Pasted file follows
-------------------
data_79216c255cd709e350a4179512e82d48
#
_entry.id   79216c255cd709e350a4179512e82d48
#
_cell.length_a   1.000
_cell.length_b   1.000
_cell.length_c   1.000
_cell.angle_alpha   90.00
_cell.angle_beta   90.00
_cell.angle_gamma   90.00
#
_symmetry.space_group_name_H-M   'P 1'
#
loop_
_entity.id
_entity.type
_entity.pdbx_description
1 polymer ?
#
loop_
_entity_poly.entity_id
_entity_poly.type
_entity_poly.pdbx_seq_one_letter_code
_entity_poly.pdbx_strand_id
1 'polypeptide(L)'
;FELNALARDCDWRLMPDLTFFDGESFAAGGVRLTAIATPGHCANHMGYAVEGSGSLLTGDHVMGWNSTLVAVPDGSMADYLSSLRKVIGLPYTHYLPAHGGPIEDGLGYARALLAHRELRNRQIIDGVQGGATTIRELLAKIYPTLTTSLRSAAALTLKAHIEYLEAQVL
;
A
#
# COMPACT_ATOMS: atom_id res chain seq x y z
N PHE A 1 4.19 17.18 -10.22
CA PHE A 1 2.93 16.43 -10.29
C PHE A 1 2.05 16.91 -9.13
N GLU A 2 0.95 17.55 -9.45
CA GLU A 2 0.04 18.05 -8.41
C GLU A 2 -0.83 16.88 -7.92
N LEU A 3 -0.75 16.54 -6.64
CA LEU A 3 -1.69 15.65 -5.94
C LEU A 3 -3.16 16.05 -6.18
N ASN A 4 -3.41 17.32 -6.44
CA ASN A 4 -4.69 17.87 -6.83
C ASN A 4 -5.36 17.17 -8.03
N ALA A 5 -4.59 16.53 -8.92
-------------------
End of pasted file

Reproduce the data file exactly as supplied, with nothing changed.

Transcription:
data_79216c255cd709e350a4179512e82d48
#
_entry.id   79216c255cd709e350a4179512e82d48
#
_cell.length_a   1.000
_cell.length_b   1.000
_cell.length_c   1.000
_cell.angle_alpha   90.00
_cell.angle_beta   90.00
_cell.angle_gamma   90.00
#
_symmetry.space_group_name_H-M   'P 1'
#
loop_
_entity.id
_entity.type
_entity.pdbx_description
1 polymer ?
#
loop_
_entity_poly.entity_id
_entity_poly.type
_entity_poly.pdbx_seq_one_letter_code
_entity_poly.pdbx_strand_id
1 'polypeptide(L)'
;FELNALARDCDWRLMPDLTFFDGESFAAGGVRLTAIATPGHCANHMGYAVEGSGSLLTGDHVMGWNSTLVAVPDGSMADYLSSLRKVIGLPYTHYLPAHGGPIEDGLGYARALLAHRELRNRQIIDGVQGGATTIRELLAKIYPTLTTSLRSAAALTLKAHIEYLEAQVL
;
A
#
# COMPACT_ATOMS: atom_id res chain seq x y z
N PHE A 1 4.19 17.18 -10.22
CA PHE A 1 2.93 16.43 -10.29
C PHE A 1 2.05 16.91 -9.13
N GLU A 2 0.95 17.55 -9.45
CA GLU A 2 0.04 18.05 -8.41
C GLU A 2 -0.83 16.88 -7.92
N LEU A 3 -0.75 16.54 -6.64
CA LEU A 3 -1.69 15.65 -5.94
C LEU A 3 -3.16 16.05 -6.18
N ASN A 4 -3.41 17.32 -6.44
CA ASN A 4 -4.69 17.87 -6.83
C ASN A 4 -5.36 17.17 -8.03
N ALA A 5 -4.59 16.53 -8.92